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Snappy Ubuntu Core takes off in a quadcopter

May 5, 2015 — by Eric Brown — 2,968 views

[Updated May 6] — Erle Robotics has launched an Ubuntu Core “Snappy” version of its open source Linux and ROS-based Erle-Copter quadcopter, with Erle-Copter app store access.

The “Erle-Copter Ubuntu Core Special Edition” is functionally almost identical to the Erle-Copter quadrotor drone announced by Erle Robotics in December, but instead of the usual Debian Linux distribution, it offers one of the first implementations of the lightweight new Snappy version of Ubuntu Core.

Erle-Copter Ubuntu Core Special Edition
(click image to enlarge)

Released last month with Ubuntu 15.04, Snappy is billed as being smaller and more secure than any previous Ubuntu edition. It integrates a cloud interface, and provides automatic smartphone-like software updates, as well as security safeguards that are said to block unauthorized updates. The key advance, especially for the Erle-Copter, is its mechanism for downloading apps from a common app store. The Ubuntu Core version is therefore the first of its devices to support its new app store.

Ubuntu Core “Snappy” architecture
(click image to enlarge)

In an email to LinuxGizmos, Erle Robotics CTO and co-founder Víctor Mayoral Vilches wrote that “We are happy with Debian but results with Snappy are amazing.” Mayoral Vilches went on to note that Snappy’s applications, called Snaps, “are provided through a simpler mechanism” than with Debian. Although, Snappy is pre-installed on the separate Ubuntu Core version, anyone can download either Linux distribution, for any of its quadcopters, he added.

The Ubuntu Core version was announced in March, and is shipping now for €300 ($334) as a DIY kit, or for €399 ($455) assembled, plus extra-cost options including a telemetry radio module with 2km range, a 9-channel RC controller, a Ublox Neo 7M GPS module, and an 802.11ac WiFi module.


(click to enlarge)

Like the other Erle-Copters, the Ubuntu Core version runs on the separately available Erle-brain autopilot, which was the first Linux-based autopilot to support the open source APM (ArduPilot Mega) autopilot platform from the 3DRobotics backed DIYDrones community. Last month, 3DR announced its own Linux based Solo quadcopter.

The Erle-brain autopilot incorporates a BeagleBone Black SBC, as well as the open source APM MultiPlatform Autopilot software and the APM-compatible Pixhawk hardware. The latter is implemented with Erle’s Pixhawk Fire Cape. The Erle-brain also runs the open source Robot Operating System (ROS) Hydro Medusa software, enabling application development. The Erle-Copter is touted for having “official” ROS support, with the blessing of the Open Source Robotics Foundation.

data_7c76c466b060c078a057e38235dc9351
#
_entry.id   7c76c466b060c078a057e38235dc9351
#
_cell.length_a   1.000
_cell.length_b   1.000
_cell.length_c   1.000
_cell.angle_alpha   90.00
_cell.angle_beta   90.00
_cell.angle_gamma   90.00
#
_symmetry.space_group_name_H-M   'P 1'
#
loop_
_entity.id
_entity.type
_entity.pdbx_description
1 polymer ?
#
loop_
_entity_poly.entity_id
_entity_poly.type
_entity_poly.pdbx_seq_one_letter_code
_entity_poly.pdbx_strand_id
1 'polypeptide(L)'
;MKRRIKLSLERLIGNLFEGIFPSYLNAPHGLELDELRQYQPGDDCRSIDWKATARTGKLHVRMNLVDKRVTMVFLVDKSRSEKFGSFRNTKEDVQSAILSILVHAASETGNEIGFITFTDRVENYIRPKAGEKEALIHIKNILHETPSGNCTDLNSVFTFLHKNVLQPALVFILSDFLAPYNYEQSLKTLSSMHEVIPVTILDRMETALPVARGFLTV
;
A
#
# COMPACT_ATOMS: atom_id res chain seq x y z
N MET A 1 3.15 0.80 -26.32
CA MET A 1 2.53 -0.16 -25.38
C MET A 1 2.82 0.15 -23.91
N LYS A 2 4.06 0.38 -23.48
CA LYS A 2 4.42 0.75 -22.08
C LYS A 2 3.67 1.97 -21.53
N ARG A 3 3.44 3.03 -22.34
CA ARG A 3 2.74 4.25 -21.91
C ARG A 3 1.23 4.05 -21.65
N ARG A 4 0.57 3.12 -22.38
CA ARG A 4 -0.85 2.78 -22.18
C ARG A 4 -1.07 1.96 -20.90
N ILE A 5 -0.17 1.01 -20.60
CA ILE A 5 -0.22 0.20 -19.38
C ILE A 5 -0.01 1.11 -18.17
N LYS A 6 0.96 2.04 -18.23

Erle-brain autopilot end views, showing connectors
(click images to enlarge)

The Erle-copter builds upon the features of the Erle-brain by adding four brushless motors, four propellers, and four electronic speed control (ESC) circuits. The 85 x 55 x30cm Erle-copter can be programmed to run for 20 minutes using the 5000mAh battery, a boost from the originally announced 3000mAh battery. The company says the 500-gram quadcopter can carry up to 2 kilograms of payload.

Erle-Copter details and options
(click image to enlarge)

You can connect Spektrum controllers for direct control, and a RC controller option should be ready in early 2015. Since the original announcement, the Erle-Copter has added a gimbal that supports a GoPro Hero camera. Other options include WiFi ac, telemetry radio, GPS, a buzzer, longer legs, and various external device connectors.

Further information

The Ubuntu Core Erle-Copter drone is available at the Erle Robotics website in the form of an Erle-Coptor Ubuntu Core Drone Kit for €300 ($334), and as a pre-assembled Erle-Copter Ubuntu Core Special Edition for €399 ($455). The Debian version is also available in various kits starting at €399, and Erle Robotics recently announced a variety of volume discount kits, including educational packs. A new Erle-HexaCopter, starting at €699, is similar to the standard Debian model, but adds two more rotors. All the products are available at the Erle Robotics store.

Technical details about the Erle-Brain’s Ubuntu Core implementation appear in the GPL v3.0-licensed Erle Brain GitBook.

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2 responses to “Snappy Ubuntu Core takes off in a quadcopter”

  1. Michael says:

    “Erle brain” seems a bit pompous given rather limited computing power of Beaglebone. Yes, it has more than enoughpower to run autopilot software, but nhardly sufficient for something like robotic vision. Also, running computationally heavy applications will endanger autopilot operation, because Linux can not provide guaranteed response time. An application that overloads the processor will literally cause the drone with “Erle brain” to crash.

  2. Jake says:

    I guess this one is pretty useful for aerial shots. But can it fly and make software updates at the same time? Won’t it drain the batteries in the process?

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